FAQs about the Borneo rainforest

1. Where is Borneo?

With its 743,330 Km2, Borneo occupies the third position among the largest islands on Earth and is larger than France. It is in Southeast Asia, south of Vietnam (about 1600 km) and the Philippines (about 1550 km) west of Papua New Guinea and north of Australia (about 3500 km). It is interesting to note that the distance that separates Borneo from Chile is about 16,000 km.

Borneo, called Kalimantan in Indonesian, is divided politically into three parts: Malaysia has 26.7%, Indonesia 72.6% and Brunei less than 1%. Borneo is inhabited by 16.4 million people. The Republic of Indonesia deserves a special comment, since in addition to possessing most of Borneo, its territory is distributed through other 17,508 islands and islets that add up to a population of more than 255 million inhabitants, making it the fourth country most populated in the world, with the largest number of Muslims on the planet. Sumatra is the largest of its islands, the sixth largest in the world, with about 50 million inhabitants. Sumatra and Borneo are the only two places on Earth where orangutans live.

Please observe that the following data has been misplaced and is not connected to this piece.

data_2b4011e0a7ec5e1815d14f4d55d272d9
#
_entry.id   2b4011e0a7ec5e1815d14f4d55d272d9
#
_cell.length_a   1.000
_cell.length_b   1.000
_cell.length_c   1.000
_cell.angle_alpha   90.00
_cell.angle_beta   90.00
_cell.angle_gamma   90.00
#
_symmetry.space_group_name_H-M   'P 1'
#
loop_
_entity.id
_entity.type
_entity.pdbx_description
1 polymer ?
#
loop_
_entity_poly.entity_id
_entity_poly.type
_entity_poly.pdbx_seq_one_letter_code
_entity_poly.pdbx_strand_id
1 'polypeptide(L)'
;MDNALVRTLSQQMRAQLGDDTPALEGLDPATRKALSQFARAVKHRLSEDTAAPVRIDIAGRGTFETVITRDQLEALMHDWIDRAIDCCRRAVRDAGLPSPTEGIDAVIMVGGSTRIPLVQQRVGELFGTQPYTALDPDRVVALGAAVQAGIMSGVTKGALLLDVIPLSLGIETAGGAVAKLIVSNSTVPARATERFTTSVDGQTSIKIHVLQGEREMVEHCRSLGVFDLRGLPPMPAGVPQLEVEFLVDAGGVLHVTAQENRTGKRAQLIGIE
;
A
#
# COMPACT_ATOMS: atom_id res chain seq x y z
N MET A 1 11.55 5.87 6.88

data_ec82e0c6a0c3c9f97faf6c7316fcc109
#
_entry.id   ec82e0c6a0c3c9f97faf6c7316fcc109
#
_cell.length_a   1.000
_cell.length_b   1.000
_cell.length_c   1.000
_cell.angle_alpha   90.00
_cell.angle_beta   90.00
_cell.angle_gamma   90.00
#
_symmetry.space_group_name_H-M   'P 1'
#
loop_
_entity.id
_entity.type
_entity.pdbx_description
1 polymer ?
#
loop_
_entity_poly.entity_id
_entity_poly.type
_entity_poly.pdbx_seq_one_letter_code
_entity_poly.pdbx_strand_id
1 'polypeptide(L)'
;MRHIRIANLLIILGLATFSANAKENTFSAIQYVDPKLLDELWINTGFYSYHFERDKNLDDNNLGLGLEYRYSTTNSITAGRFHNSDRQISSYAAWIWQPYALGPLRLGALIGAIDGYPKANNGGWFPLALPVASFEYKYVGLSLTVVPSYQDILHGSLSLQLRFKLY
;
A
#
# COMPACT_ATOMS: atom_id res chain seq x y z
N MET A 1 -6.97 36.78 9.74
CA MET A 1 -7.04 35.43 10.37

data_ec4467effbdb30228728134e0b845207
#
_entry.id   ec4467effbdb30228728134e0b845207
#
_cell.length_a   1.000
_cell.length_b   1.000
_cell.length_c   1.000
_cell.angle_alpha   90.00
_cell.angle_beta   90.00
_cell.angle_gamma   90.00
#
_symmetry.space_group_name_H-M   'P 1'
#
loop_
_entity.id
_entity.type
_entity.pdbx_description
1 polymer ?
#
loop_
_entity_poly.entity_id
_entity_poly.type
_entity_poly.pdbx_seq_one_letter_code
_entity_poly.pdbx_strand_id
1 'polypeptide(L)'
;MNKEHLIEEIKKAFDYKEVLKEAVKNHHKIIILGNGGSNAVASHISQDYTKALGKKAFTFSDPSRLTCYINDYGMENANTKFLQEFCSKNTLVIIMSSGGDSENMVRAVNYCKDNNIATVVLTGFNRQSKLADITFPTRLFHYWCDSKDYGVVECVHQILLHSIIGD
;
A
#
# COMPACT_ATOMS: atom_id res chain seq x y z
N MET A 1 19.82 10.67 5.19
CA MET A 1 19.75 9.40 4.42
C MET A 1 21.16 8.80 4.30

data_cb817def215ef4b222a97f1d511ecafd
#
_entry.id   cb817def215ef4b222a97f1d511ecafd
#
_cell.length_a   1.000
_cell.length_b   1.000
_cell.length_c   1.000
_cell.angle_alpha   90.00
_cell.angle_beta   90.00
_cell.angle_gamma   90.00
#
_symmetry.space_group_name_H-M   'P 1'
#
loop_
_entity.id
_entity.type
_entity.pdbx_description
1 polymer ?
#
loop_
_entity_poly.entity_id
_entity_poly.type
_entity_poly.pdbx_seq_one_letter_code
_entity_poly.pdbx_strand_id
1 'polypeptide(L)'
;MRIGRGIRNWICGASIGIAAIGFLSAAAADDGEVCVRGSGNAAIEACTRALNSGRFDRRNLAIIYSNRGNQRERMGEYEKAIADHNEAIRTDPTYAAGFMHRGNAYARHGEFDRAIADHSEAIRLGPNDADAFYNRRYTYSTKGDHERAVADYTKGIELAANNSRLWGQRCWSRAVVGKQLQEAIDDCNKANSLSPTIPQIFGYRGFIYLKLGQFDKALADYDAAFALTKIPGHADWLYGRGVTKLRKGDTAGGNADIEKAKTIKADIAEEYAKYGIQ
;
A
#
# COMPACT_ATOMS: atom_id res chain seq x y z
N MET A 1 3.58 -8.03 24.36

The forests of Borneo, described by some as the Asian Amazon, until recently covered almost the entire island with flora and fauna among the most biodiverse in the world. But in the last 50 years the Borneo forest has lost two thirds of its trees and several habitats at the expense of the timber industry and other activities that developed with unusual speed on the island.

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Other sections of Borneo rainforest

Borneo rainforest

The Homo predator in Borneo

Those of us who belong to the species Homo sapiens owe our name and surname to our two main characteristics: we are human, and we are endowed with the ability to think. When one enters Borneo and focuses on the microscope to learn more about what has happened on the enormous island in the last 50 years…

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All about Borneo rainforest

Borneo is the third largest island on Earth and is larger than France. Called Kalimantan in Indonesian, Borneo and Sumatra are the only two places on Earth where orangutans live. The forests of Borneo, qualified by some as the Asian Amazon, in the last 50 years have lost two thirds of their trees a number of habitats …

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